Barneys New York may have bought itself more time after its recent bankruptcy filing, but that doesn't change the fact that, over the years, the luxury retailer has lost some of its relevance as one of New York's most revered, influential sources of newness in fashion. Even as the Madison Avenue flagship still stands, its popularity and cult status have been casualties of a rapidly changing landscape, which has left many other legacy retailers in the dust.
For all the talk of a "retail apocalypse," it's become clear that brick-and-mortar retail isn't dead — most sales still happen in stores — it just takes an innovative approach to survive. So in an era when the coolest brands are starting online and discovery happens on Instagram, what does the future of multi-brand, IRL retail look like? Entrepreneur Selene Cruz, and the Silicon Valley venture capitalists who provided her with over $1 million, have one idea.
On Thursday in San Francisco's tony Union Square, Cruz opened the doors to Re:store, which positions itself as a sort of WeWork for cult-y, online-only or difficult-to-find brands. It brings cool millennial-targeting labels — many of which would fit the "Instagram brand" descriptor — like Sézane, Boy Smells and Lisa Says Gah together under one roof, and instead of a traditional wholesale model, brands pay as little as $350 per month for a presence on the immersive, experiential and Instagrammable (of course) retail floor, as well as a 20% commission. There's also a community workspace on site, offering fledgling entrepreneurs who may otherwise be operating out of their apartments a place to work and interact with customers. For many of them, San Francisco was a promising market, but opening a store there would have been too costly.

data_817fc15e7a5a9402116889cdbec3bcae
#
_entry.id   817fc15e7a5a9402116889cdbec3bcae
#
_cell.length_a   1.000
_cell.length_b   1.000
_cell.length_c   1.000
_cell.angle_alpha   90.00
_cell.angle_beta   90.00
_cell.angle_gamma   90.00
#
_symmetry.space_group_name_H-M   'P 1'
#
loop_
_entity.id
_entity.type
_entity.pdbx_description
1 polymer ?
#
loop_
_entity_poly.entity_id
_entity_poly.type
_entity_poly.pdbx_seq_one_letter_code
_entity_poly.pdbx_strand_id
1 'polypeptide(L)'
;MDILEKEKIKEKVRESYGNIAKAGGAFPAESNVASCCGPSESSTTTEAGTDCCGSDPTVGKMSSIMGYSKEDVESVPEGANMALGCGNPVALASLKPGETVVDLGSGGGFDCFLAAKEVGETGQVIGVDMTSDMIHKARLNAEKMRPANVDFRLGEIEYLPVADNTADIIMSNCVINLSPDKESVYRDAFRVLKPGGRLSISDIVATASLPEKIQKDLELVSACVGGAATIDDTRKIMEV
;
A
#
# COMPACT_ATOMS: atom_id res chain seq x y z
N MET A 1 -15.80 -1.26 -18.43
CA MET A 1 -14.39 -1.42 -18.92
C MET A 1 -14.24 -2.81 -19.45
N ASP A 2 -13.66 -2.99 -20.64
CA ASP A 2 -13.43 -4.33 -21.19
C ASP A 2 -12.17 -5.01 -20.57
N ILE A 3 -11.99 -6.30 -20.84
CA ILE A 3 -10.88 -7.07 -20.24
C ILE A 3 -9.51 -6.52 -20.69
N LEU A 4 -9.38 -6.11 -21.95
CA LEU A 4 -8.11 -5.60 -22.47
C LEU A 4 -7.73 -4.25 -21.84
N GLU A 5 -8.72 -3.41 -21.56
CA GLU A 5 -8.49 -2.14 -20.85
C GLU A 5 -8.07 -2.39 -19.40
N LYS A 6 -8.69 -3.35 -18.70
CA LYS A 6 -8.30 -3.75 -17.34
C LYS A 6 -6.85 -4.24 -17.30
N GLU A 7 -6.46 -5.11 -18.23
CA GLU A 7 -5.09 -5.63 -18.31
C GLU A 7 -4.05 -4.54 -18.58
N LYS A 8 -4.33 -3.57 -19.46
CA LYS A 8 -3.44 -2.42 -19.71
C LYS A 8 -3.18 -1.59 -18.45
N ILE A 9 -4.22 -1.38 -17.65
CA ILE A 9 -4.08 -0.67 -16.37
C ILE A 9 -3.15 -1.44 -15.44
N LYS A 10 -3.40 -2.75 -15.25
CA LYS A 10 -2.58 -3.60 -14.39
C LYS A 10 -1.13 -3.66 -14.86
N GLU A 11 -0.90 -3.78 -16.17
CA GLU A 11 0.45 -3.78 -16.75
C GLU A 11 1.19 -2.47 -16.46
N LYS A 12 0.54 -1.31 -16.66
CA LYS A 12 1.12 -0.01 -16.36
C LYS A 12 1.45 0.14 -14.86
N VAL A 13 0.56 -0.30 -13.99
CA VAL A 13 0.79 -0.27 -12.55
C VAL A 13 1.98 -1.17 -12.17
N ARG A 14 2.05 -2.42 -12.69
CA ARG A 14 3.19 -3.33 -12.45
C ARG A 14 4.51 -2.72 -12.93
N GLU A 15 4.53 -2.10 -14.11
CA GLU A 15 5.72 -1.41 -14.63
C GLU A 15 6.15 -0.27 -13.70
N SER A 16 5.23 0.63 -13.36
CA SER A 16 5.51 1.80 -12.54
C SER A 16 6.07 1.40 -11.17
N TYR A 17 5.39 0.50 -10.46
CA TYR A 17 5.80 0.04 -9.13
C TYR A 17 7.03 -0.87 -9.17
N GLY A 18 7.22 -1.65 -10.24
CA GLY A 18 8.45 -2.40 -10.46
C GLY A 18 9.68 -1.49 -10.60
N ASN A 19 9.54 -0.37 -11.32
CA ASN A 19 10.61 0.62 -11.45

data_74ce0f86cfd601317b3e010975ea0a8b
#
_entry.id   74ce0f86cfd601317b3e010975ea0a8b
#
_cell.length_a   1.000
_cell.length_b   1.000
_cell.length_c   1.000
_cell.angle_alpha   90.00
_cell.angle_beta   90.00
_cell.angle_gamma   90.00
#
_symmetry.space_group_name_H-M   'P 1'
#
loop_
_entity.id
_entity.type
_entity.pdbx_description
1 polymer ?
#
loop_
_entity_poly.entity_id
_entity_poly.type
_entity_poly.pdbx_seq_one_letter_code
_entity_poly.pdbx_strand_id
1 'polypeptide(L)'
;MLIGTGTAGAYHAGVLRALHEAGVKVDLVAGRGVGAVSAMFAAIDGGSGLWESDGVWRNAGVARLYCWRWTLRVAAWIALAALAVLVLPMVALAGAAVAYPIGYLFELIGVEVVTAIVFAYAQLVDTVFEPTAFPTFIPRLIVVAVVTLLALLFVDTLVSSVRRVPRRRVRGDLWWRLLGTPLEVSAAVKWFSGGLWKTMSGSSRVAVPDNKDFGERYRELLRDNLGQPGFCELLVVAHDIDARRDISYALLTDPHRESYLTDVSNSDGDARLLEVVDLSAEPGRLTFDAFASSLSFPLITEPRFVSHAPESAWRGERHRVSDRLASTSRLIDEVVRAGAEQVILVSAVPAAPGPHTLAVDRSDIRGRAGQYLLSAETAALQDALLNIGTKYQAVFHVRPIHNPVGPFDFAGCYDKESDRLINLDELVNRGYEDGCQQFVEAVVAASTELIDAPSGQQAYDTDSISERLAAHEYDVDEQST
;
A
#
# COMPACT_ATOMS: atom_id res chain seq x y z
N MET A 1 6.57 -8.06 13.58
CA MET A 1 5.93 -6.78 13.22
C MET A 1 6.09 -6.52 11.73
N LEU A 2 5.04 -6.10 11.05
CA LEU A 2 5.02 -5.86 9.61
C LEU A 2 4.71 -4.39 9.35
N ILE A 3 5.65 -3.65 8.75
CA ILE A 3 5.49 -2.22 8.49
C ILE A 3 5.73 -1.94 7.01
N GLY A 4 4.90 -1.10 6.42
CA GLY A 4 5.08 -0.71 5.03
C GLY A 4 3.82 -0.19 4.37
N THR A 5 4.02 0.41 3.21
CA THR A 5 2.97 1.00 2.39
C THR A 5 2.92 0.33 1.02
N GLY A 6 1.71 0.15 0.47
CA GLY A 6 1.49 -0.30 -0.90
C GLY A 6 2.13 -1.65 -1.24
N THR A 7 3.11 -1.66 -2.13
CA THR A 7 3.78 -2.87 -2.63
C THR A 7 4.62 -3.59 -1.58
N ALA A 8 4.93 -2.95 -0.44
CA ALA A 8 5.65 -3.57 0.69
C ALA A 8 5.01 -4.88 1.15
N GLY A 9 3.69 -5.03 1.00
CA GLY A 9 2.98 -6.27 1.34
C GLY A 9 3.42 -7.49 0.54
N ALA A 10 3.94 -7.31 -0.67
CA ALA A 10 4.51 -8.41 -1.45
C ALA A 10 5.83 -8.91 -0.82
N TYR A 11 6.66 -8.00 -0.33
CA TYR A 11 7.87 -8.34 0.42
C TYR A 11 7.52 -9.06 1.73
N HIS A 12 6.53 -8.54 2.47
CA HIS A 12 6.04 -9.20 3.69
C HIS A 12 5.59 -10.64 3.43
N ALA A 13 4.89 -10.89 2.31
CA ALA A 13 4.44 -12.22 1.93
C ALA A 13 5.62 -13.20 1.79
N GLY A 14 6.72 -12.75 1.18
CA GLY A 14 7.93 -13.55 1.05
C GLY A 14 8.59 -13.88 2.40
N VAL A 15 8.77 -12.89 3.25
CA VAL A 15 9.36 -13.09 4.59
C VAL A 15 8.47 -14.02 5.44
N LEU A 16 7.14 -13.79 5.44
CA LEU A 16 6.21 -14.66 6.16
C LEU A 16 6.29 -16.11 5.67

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Among Re:store's backers and champions is Jess Lee of Sequoia Capital, who has led funding rounds for other female entrepreneurs including The Wing's Audrey Gelman and Glossier's Emily Weiss, putting Cruz in successful, millennial-friendly company (and making her one of the few Latinas receiving less than 1% of Silicon Valley VC funding today).
Cruz did not have business success or venture capital in mind when she came up with the idea for Re:store, which started in her apartment, where she was running a sustainable leather handbags company called Archer Brighton. She found that customers wanted to see and touch her bags before purchasing, but she couldn't afford a store. She did, however, have a ground-floor apartment that she decided to turn into a "mini showroom." As she found that fellow entrepreneurs in the area had the same issue, Cruz invited them to showcase their products and collaborate in her apartment as well. "The cool thing about online businesses today, while they're really easy to get started, there's a lot of learning curves and if you work together, you can kind of skip on a lot of those," she says.